|2.||The Cannery (Main Title)||1:37|
|3.||Can't Sleep 2||0:58|
|6.||Zeni Me, Mamo||3:15|
|9.||The Line Divided||0:52|
|10.||Can't Sleep 1||0:40|
|14.||North On 73||2:38|
|19.||In The Bedroom (End Title)||4:33|
|Total Album Time:||30:37|
Review: In the Bedroom
3 / 5 Stars
In the Bedroom is a much-hyped art film which for a lot of folks, including this writer, was very unsatisfying. It is a story of tragedy and loss, and how average folk deal with them. Studying this pathos was intended as profound, but to me, it came off as wan and a little too self-aware. I loved what it was trying to do, but felt it didn't live up to the challenge. The soundtrack, similarly, is disappointing, but not by the fault of the talented composer Thomas Newman.
In the Bedroom tells the tale of a college-bound young man's love affair with a beautiful but scarred woman whose ex-husband won't take the hint and leave them alone. The tragic results of the ex-husband's jealousy lead to the emotional devastation of the young man's parents, who must deal with living alone with each other. The neophyte director Todd Field focuses on the little moments in life by holding the camera on seemingly nothing, and for many the idea of doing that was enough, but the execution is so uninspired that this wonderful intent is squandered and the film quickly becomes tedious.
There are two main components to the soundtrack: a score by Thomas Newman, and Eastern European music performed by Newark Balkan Chorus. The origin of the latter is that the young man's mother (Sissy Spacek) is a teacher whose focus is Eastern European music. This music is its good old emotionally wrought self, which actually works for the piece, as well as being appropriate for Spacek's concerned but emotionally distant mother character. Also, one has to applaud Field's bold use of this difficult folk music so prominently in his film. Lorenzo's Oil tried, but failed, to use it similarly. Newman effectively creates an atmosphere of quiet desperation in the little New England town. Underneath the happy veneer is emotional restraint and pain.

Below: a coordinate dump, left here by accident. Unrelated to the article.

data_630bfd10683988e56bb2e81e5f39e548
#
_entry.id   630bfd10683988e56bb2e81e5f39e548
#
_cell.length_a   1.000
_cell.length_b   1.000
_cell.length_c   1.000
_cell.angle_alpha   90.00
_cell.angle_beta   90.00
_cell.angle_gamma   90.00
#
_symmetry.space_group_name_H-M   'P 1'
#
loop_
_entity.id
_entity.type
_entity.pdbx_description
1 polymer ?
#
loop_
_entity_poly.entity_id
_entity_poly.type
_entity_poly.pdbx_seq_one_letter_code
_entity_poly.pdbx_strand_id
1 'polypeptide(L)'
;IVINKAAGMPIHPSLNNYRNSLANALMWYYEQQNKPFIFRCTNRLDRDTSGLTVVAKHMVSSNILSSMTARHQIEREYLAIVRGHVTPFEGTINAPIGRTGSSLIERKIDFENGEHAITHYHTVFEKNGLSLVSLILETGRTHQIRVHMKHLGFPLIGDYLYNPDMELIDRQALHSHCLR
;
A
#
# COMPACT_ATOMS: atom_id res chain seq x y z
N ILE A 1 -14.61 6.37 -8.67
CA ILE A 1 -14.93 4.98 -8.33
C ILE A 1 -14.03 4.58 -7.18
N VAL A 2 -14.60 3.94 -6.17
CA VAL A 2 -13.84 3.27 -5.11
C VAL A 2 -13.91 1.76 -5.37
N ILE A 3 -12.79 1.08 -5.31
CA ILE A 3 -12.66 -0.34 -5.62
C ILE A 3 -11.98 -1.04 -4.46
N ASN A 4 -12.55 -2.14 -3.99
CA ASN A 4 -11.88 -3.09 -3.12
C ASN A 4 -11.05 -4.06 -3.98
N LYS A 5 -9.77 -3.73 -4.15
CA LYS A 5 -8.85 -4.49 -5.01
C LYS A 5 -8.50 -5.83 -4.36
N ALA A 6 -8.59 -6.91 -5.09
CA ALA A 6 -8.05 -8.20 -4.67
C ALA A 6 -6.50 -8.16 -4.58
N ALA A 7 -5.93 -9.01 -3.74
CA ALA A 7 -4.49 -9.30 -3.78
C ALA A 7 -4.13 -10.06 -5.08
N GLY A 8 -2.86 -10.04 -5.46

Both Newman's score and the folk music create a lugubrious tone that is so dark and emotionally strained it becomes suffocating. What some audiences mistook for depth was, in my opinion, heavy-handedness, i.e. making the audience think "everything seems so dark and serious, we must be the only ones missing something deep." Both Newman and the Balkan Chorus execute their music beautifully, but the tone and emotional thrust of the music is so one-note, this good music becomes tedious. The lack of variation makes this rich music lose its edge.
Despite this criticism, this soundtrack will definitely have its fans, coming from two fronts, the first being fans of the film, the second being fans of Eastern European folk music, of whom this writer can be included. There is enough material that both groups would be satisfied. For those outside those groups, it is probably wise to steer clear of this soundtrack.
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